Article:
Pinecone Bouquets for Winter Decorating | Living the Country Life
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Pinecone Bouquets for Winter Decorating

Capture the elegance of the season by mixing pinecones and branches gathered from your backyard with blooms from the florist shop. Fashion these woodsy winter floral displays in creative containers to elevate their appeal.
  • Photography by Keller + Keller

    Mums Centerpiece with Candle

    Create a lovely winter centerpiece with branches of red pine and white chrysanthemums. Find a wooden salad bowl or other wide container to hold the arrangement. Cut florists foam even with the top of the container. Wet the foam, set it in the bowl, and push a birch-look pillar candle into the center. Stick some pine branches, preferably with cones attached, into the foam around the candle. Gather the chrysanthemums—a mix of white spider, football, and garden mums. Trim the stems short and insert them into the foam so the varied blossoms overlap at different heights. Cover the top of the bowl in white flowers to create a snowdrift effect. Tuck a few leaves of gray-green dusty miller around the edge of the arrangement for a wintry finishing touch.

    Date Published: November 16, 2016
    Date Updated: December 1, 2016
  • Photography by Keller + Keller

    Pinecone Vase

    A pinecone vase makes the perfect winter crafts project. It is easy to make and ideal for displaying winter arrangements. Choose a can or jar for a small vase or a bucket for a large one. Glue pinecones to the container, pressing them close together, using cones of different shapes to create a mosaic effect. Layer or overlap the cones for complete. For scale, work with smaller cones on a little vase and save the larger cones for a big container. Place wet florists foam in the finished vase. Add foliage, such as ivy, pittosporum, and andromeda (Pieris), to break up the solid look of the rim. Last, add poppy anemone, sea holly (Eryngium), and feathers to bring balance and complete the design.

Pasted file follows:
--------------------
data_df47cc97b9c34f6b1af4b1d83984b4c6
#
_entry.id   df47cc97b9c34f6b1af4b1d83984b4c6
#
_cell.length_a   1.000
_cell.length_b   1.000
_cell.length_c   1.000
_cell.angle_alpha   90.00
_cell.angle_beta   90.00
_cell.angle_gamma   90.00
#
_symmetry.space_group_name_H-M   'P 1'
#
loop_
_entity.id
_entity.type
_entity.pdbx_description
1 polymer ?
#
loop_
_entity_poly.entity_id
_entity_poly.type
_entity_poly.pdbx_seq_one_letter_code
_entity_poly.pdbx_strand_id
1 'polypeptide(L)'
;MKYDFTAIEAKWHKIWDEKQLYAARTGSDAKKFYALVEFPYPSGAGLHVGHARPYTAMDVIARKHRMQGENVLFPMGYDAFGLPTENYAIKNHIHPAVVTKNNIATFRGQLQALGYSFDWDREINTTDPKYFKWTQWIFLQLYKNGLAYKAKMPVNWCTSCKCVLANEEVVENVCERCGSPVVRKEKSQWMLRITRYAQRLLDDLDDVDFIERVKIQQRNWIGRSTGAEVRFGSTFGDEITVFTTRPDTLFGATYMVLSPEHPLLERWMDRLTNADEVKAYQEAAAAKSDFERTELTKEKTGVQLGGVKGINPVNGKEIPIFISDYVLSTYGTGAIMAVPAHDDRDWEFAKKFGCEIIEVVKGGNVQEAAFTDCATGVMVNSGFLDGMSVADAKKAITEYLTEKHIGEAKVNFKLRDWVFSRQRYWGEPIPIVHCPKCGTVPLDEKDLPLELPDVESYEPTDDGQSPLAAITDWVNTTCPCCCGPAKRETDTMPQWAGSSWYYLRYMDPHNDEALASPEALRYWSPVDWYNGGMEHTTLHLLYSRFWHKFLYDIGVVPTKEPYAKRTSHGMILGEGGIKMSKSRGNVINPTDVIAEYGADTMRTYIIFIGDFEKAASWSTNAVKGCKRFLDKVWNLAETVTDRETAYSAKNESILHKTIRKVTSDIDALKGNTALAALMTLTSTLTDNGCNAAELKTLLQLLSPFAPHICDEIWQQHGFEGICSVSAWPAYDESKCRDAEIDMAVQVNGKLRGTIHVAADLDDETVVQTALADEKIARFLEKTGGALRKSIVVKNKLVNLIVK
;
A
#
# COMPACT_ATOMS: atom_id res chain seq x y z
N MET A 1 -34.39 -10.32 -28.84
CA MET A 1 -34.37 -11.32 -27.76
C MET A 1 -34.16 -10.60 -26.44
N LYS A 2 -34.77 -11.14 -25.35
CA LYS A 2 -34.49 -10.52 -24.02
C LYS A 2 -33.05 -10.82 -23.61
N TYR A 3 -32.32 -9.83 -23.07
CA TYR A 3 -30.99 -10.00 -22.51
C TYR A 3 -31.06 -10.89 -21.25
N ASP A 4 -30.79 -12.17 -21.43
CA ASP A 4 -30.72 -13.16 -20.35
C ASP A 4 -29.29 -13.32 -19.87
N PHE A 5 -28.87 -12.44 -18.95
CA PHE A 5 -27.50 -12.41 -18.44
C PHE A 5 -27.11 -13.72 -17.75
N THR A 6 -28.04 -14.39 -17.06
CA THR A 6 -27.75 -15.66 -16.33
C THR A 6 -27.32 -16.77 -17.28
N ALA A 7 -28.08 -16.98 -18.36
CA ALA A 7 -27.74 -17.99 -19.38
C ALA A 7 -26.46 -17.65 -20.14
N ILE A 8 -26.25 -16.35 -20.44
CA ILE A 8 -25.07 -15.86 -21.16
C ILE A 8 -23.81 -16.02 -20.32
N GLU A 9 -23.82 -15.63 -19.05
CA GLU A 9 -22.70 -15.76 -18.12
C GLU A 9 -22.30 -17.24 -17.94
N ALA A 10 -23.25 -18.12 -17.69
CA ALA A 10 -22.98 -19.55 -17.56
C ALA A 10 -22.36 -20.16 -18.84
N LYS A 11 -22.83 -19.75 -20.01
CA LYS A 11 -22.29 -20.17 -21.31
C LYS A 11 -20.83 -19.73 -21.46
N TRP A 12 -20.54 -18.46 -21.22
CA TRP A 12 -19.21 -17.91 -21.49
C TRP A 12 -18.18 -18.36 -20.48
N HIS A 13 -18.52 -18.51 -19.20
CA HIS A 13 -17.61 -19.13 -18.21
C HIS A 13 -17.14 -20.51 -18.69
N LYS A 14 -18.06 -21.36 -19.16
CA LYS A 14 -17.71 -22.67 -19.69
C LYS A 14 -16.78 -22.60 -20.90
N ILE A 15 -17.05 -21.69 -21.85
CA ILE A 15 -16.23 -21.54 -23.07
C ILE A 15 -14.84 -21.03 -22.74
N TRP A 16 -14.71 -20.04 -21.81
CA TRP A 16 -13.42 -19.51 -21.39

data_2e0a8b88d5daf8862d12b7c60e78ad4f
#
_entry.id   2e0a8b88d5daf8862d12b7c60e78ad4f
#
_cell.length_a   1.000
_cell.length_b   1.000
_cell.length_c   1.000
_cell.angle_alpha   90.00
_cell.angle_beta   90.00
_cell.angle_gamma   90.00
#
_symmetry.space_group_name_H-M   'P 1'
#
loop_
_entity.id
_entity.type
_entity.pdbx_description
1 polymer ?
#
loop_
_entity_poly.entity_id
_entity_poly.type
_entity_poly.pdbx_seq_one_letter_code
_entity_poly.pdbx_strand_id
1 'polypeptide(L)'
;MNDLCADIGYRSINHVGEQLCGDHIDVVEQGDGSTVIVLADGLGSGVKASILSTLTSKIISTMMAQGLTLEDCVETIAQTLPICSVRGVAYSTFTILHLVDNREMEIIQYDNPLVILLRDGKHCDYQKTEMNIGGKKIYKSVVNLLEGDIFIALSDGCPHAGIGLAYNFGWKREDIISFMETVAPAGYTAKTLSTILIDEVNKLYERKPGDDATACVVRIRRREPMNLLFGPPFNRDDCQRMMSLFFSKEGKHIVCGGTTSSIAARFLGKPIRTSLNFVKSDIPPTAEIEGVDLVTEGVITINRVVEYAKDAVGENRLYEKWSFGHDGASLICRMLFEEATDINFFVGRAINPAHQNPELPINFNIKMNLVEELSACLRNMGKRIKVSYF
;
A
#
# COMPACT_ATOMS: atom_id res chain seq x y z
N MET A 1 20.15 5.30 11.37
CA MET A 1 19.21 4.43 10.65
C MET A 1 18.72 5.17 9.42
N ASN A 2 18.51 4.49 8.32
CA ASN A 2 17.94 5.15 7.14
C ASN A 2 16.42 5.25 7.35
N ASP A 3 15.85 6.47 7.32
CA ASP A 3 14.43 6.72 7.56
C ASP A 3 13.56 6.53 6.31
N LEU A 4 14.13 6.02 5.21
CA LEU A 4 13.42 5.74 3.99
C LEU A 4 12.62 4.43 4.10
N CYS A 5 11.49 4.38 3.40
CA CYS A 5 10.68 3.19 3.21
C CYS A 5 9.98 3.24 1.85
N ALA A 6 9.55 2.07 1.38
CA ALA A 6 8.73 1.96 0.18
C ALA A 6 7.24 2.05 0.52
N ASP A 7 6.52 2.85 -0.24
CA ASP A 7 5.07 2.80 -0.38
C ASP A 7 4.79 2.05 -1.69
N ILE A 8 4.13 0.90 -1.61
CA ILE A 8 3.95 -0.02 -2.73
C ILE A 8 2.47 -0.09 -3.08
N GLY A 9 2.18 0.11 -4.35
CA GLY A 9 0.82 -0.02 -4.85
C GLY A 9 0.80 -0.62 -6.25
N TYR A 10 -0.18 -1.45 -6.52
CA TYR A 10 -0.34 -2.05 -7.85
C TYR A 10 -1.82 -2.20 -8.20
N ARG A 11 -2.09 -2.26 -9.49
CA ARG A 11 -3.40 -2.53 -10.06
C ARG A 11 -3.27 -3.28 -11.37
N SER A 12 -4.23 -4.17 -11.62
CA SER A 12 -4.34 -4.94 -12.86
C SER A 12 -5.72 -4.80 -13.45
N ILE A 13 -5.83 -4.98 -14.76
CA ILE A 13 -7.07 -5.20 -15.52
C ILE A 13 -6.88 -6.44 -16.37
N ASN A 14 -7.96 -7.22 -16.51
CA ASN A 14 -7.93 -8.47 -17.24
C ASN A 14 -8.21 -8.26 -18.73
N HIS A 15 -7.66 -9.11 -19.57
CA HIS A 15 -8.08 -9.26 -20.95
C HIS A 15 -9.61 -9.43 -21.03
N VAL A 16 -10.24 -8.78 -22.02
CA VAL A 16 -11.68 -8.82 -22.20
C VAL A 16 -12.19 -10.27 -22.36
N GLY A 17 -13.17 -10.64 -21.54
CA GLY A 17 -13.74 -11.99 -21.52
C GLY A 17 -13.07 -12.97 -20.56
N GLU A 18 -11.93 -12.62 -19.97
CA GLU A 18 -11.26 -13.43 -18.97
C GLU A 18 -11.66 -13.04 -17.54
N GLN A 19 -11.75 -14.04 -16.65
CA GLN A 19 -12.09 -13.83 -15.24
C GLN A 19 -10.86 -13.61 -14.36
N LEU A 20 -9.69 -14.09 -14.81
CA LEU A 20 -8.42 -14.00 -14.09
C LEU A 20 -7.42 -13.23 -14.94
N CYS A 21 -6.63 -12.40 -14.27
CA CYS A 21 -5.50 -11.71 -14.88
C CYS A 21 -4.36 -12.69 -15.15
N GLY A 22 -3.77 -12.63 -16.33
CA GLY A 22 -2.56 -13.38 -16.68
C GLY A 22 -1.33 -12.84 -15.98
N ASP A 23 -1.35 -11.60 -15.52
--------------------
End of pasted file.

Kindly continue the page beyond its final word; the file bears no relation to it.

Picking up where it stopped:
Date Published: November 16, 2016
    Date Updated: December 1, 2016
  • Photography by Keller + Keller

    Orchids in a Novel Vase

    Thanks to the handmade vase, this design is more than a flower arrangement. It’s also a conversation piece. Find a can (such as a large chicken broth can) and books with damaged or frayed covers. Using a crafts knife, cut through an old book cover ¼ inch away from the spine on either side. Pull the spine away from the cover. Fold and glue the extra 1/4 inch on both sides to the spine backing. Repeat with each old book cover. Glue the prepared spines vertically to the can, covering it completely.

    Fit florists foam into the can, and wet it thoroughly. Insert rhododendron leaves, orchids, and protea into the foam. Cut orchids and rhododendron leaves last for weeks indoors. Even leaves that look lifeless outdoors will revive indoors in warm water. Attach pinecones with wire to florist’s sticks or wooden kabob spears and place them at the outer edge of the design.

    Date Published: November 16, 2016
    Date Updated: December 1, 2016
  • Photography by Keller + Keller

    Antique Tin with Orange Flowers